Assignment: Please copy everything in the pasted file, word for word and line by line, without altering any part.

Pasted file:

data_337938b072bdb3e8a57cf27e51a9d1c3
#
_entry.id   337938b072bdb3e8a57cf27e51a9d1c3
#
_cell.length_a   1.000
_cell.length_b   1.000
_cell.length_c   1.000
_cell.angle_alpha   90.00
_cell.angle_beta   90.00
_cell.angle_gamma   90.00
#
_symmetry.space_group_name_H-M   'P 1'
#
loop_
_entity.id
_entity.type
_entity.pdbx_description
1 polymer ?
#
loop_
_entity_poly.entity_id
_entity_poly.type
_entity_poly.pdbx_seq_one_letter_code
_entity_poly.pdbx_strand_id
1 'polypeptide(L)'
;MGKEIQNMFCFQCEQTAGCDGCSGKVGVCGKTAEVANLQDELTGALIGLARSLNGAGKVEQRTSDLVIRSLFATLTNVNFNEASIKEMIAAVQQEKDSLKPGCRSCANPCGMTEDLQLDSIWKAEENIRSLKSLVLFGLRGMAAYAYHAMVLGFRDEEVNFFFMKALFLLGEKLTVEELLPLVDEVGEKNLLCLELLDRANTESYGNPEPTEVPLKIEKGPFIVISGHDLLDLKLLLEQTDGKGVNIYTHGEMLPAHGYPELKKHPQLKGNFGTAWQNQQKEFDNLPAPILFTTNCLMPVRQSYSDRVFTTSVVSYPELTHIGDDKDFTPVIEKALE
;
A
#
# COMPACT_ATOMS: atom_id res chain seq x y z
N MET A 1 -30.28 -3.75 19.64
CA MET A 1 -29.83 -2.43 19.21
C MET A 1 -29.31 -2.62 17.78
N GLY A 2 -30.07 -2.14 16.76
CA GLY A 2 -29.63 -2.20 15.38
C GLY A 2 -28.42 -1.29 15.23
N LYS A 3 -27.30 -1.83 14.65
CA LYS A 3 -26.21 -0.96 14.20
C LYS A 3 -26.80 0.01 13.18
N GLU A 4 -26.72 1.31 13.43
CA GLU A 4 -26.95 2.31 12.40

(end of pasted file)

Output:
data_337938b072bdb3e8a57cf27e51a9d1c3
#
_entry.id   337938b072bdb3e8a57cf27e51a9d1c3
#
_cell.length_a   1.000
_cell.length_b   1.000
_cell.length_c   1.000
_cell.angle_alpha   90.00
_cell.angle_beta   90.00
_cell.angle_gamma   90.00
#
_symmetry.space_group_name_H-M   'P 1'
#
loop_
_entity.id
_entity.type
_entity.pdbx_description
1 polymer ?
#
loop_
_entity_poly.entity_id
_entity_poly.type
_entity_poly.pdbx_seq_one_letter_code
_entity_poly.pdbx_strand_id
1 'polypeptide(L)'
;MGKEIQNMFCFQCEQTAGCDGCSGKVGVCGKTAEVANLQDELTGALIGLARSLNGAGKVEQRTSDLVIRSLFATLTNVNFNEASIKEMIAAVQQEKDSLKPGCRSCANPCGMTEDLQLDSIWKAEENIRSLKSLVLFGLRGMAAYAYHAMVLGFRDEEVNFFFMKALFLLGEKLTVEELLPLVDEVGEKNLLCLELLDRANTESYGNPEPTEVPLKIEKGPFIVISGHDLLDLKLLLEQTDGKGVNIYTHGEMLPAHGYPELKKHPQLKGNFGTAWQNQQKEFDNLPAPILFTTNCLMPVRQSYSDRVFTTSVVSYPELTHIGDDKDFTPVIEKALE
;
A
#
# COMPACT_ATOMS: atom_id res chain seq x y z
N MET A 1 -30.28 -3.75 19.64
CA MET A 1 -29.83 -2.43 19.21
C MET A 1 -29.31 -2.62 17.78
N GLY A 2 -30.07 -2.14 16.76
CA GLY A 2 -29.63 -2.20 15.38
C GLY A 2 -28.42 -1.29 15.23
N LYS A 3 -27.30 -1.83 14.65
CA LYS A 3 -26.21 -0.96 14.20
C LYS A 3 -26.80 0.01 13.18
N GLU A 4 -26.72 1.31 13.43
CA GLU A 4 -26.95 2.31 12.40